Projecting Desire: Sex, Psychoanalysis and Cinema – Part 1
Conference audio recordings: Part 1
Projecting Desire: Sex, Psychoanalysis and Cinema – Part 2
Conference audio recordings: Part 2
Saturdays 5 June – 10 July 2010
Combining film, literary and psychoanalytic theory, this six-week course explores the fascinating theoretical connections within the work of Sigmund Freud, Arthur Schnitzler and Stanley Kubrick. Honing in on Kubrick’s controversial last film, Eyes Wide Shut (1999) – adapted from Schnitzler’s novella Dream Story (1926), which in turn can be traced back to Freud’s The Interpretation of Dreams (1900) – we will consider how successfully cinema has depicted the dynamics of desire, dreams and fantasy.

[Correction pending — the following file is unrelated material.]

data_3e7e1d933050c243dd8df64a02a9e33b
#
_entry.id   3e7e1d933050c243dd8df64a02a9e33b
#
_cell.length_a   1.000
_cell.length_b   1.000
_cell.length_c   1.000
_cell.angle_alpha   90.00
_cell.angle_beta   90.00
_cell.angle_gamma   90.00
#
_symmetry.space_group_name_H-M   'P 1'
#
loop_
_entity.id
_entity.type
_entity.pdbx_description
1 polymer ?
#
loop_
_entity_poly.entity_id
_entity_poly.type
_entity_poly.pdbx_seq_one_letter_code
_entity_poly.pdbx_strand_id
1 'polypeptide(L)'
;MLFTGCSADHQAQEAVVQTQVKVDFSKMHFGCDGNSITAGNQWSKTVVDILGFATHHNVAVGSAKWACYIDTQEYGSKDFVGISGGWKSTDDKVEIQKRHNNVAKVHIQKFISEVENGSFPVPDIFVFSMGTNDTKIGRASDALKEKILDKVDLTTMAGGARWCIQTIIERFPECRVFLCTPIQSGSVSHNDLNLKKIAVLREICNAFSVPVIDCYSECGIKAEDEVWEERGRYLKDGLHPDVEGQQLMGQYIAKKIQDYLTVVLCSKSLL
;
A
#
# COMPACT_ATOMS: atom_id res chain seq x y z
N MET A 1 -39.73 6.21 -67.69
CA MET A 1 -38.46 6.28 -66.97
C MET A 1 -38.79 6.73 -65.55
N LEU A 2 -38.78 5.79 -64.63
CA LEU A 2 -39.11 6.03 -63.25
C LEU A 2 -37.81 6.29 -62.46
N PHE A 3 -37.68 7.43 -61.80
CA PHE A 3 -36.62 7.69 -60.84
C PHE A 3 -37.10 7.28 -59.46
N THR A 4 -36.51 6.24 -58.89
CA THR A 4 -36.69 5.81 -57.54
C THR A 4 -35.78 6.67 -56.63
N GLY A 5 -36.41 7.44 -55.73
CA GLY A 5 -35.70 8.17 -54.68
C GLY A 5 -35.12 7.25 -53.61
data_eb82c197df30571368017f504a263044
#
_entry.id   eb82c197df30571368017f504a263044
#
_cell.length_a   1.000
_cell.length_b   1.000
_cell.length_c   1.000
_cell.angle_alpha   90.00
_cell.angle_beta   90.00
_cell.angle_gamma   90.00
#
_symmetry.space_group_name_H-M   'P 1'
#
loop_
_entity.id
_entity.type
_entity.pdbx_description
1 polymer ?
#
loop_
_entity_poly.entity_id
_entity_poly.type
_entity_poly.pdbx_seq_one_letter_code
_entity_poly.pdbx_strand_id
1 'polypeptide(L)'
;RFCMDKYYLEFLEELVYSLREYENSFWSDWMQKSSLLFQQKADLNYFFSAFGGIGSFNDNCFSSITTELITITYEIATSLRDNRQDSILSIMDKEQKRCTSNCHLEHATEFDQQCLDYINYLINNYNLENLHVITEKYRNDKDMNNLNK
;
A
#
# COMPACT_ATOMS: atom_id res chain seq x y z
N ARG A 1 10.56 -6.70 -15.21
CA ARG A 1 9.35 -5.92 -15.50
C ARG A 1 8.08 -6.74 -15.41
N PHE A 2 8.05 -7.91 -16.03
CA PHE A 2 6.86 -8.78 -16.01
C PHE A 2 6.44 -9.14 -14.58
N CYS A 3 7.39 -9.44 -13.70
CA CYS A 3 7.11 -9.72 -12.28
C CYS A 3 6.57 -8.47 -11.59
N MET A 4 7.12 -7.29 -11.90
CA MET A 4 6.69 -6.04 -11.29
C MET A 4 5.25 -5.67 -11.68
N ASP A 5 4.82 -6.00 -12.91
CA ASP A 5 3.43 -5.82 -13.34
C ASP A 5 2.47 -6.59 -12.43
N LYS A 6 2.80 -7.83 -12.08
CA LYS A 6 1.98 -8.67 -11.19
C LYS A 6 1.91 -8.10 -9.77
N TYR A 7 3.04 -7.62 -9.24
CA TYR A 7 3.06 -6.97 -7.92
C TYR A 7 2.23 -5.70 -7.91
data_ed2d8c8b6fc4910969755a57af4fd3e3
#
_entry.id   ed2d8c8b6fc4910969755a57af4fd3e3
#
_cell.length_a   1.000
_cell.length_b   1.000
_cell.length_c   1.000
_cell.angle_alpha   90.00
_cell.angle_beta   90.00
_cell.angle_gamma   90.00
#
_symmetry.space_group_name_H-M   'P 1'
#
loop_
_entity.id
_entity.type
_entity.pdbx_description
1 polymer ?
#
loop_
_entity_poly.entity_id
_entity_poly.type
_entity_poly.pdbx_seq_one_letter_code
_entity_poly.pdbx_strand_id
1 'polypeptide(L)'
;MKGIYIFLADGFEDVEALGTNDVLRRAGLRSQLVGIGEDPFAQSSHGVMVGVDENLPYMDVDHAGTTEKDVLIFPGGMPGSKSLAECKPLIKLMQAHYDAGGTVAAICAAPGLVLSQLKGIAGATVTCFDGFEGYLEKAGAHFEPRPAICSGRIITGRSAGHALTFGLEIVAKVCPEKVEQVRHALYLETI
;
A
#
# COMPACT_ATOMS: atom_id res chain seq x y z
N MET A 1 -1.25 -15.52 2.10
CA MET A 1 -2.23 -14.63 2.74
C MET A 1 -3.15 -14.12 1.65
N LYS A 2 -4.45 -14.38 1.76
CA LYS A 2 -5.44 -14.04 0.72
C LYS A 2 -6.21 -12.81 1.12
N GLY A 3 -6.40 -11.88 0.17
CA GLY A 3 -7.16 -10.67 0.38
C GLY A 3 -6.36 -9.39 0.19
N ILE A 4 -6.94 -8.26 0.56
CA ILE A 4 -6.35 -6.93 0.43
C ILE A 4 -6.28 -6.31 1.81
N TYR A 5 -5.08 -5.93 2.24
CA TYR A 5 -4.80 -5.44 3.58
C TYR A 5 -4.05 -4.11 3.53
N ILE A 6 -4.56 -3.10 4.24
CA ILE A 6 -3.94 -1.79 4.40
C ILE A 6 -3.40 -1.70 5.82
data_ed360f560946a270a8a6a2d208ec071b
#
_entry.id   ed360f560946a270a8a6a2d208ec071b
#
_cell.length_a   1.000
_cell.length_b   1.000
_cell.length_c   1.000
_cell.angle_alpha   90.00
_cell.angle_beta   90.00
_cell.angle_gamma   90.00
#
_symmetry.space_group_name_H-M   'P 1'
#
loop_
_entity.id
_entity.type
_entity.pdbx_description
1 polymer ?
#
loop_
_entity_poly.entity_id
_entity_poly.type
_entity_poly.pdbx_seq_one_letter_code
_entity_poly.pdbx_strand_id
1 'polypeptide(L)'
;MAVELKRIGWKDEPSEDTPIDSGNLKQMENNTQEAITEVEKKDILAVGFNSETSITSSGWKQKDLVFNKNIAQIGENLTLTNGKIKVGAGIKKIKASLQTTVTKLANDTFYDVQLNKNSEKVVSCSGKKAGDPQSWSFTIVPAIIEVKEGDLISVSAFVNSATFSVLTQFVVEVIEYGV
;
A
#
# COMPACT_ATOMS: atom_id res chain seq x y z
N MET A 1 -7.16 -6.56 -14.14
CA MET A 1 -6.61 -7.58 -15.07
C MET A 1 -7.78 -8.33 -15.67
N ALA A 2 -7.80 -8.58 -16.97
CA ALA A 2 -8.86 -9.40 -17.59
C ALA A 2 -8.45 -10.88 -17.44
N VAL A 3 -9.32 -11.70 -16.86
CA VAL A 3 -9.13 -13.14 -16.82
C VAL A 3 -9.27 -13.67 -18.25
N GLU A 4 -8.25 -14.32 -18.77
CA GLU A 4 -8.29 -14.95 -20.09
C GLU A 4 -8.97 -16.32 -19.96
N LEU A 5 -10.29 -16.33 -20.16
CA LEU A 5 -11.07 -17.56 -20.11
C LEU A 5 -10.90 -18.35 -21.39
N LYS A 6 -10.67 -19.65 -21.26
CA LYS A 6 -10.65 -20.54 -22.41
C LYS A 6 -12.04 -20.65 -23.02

Classes will begin with a short introductory lecture on the main themes of the week, with class discussion – in small break-out groups and as a whole – forming the majority of each session. Eyes Wide Shut will be screened as part of an extended first session, and the course will also include a session led by the film’s executive producer, Jan Harlan, as well as visits to Tate Modern’s Exposed: Voyeurism, Surveillance and the Camera exhibition and to the Stanley Kubrick Archive at the University of the Arts London. No prior knowledge is needed.
In order to make the most of this innovative, multi-disciplinary exploration of some of the twentieth century’s most fascinating ideas, participants will be expected to read Schnitzler’s Dream Story and sections of Freudian theory. Additional material and suggested reading will be handed out in class in advance of each session. The class will also be encouraged to consider the course’s written and visual material alongside the artworks in Tate Modern’s collection.